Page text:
What is the difference between allopatric and sympatric speciation?

Allopatric speciation occurs when populations of a species are separated by a physical barrier - this could be a river for animals that cannot swim, for example. Separation of the populations means that there is very low or no gene flow between them - the proportion of different genotypes in each population is therefore able to change independently of the other (there's no mixing up of genes between the two populations). Over time, these changes may be so drastic that the populations become unable or unwilling to breed with each other, and could therefore be described as a pair of species.

Sympatric speciation occurs without a physical barrier to gene flow. This is more common in plant species - plants can mutate in a way which results in them producing offspring with double or even quadruple the number of chromosomes they normally do. The sex cells (sperm and eggs) produced by these individuals cannot fuse with sex cells from a "normal" plant - the plants with unusually high numbers of chromosomes therefore become isolated gentically from the "normal" plants, even though they may be growing right next to each other. This genetic isolation results in the two types of plants developing into species due to lack of gene flow and independent changes in the genotypes of plant populations.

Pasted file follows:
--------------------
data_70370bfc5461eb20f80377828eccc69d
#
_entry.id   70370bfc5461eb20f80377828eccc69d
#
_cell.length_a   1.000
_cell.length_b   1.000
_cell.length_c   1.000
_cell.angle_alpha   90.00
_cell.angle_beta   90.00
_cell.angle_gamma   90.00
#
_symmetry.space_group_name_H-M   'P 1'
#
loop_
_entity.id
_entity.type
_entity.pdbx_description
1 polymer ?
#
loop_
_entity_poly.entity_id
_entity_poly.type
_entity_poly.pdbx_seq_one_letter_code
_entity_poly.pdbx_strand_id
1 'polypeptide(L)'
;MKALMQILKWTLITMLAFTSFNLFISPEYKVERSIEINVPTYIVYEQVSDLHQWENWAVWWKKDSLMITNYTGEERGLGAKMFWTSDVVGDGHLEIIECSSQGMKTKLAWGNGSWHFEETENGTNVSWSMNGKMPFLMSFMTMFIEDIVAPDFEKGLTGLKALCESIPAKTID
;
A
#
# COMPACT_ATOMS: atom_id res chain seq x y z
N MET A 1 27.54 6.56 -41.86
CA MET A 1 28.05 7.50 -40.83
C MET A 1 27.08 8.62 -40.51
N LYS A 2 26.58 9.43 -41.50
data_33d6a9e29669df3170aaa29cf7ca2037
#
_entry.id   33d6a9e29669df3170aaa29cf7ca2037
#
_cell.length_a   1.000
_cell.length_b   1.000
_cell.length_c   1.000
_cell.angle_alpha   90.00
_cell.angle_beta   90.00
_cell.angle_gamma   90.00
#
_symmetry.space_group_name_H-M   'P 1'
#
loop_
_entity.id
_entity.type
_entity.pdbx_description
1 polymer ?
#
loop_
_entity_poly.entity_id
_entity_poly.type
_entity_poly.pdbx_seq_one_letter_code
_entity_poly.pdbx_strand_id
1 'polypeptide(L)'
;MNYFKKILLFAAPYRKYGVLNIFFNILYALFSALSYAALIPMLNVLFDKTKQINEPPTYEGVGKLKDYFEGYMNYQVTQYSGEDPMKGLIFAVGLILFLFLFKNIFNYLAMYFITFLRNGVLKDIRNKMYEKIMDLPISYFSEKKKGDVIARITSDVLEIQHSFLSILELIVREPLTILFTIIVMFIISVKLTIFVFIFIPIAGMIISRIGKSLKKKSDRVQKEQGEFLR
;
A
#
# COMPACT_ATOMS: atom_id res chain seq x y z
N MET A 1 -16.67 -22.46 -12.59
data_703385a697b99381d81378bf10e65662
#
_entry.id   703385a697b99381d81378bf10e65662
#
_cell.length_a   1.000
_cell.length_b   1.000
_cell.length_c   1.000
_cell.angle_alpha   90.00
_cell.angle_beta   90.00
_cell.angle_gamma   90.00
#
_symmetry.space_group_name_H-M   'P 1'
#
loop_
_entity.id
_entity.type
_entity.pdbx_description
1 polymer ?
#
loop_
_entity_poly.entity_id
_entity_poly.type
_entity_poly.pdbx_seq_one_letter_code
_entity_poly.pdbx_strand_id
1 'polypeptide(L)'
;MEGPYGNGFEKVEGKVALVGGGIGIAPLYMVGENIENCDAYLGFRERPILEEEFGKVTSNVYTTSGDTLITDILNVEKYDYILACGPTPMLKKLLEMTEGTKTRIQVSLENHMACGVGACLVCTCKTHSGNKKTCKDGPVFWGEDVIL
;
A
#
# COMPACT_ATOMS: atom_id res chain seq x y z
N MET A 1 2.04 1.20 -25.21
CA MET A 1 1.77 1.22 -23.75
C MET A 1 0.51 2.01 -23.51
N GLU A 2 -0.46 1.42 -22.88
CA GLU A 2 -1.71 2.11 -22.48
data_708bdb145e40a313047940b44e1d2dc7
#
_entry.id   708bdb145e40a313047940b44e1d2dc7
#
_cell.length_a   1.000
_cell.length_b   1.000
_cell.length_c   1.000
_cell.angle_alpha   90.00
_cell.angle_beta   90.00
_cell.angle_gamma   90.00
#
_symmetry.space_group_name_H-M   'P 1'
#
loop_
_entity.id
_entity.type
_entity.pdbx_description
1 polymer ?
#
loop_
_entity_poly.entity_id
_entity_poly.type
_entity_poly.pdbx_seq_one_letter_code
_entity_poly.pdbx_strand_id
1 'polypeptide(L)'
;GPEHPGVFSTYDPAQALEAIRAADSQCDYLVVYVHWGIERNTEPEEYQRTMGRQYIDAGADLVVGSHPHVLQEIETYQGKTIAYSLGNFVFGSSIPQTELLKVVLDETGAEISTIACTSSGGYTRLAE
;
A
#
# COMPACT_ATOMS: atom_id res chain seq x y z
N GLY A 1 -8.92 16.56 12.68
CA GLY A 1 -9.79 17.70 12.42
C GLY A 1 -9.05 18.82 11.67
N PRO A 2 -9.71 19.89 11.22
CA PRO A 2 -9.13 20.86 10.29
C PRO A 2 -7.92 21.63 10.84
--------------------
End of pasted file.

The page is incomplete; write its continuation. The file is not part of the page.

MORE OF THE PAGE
(A way to remember these - Allo- could sound like "Alps"; think about a mountain dividing two populations. Sym- sounds like "same"; think about species developing in the same place!)

Answered by Tom M. Biology tutor


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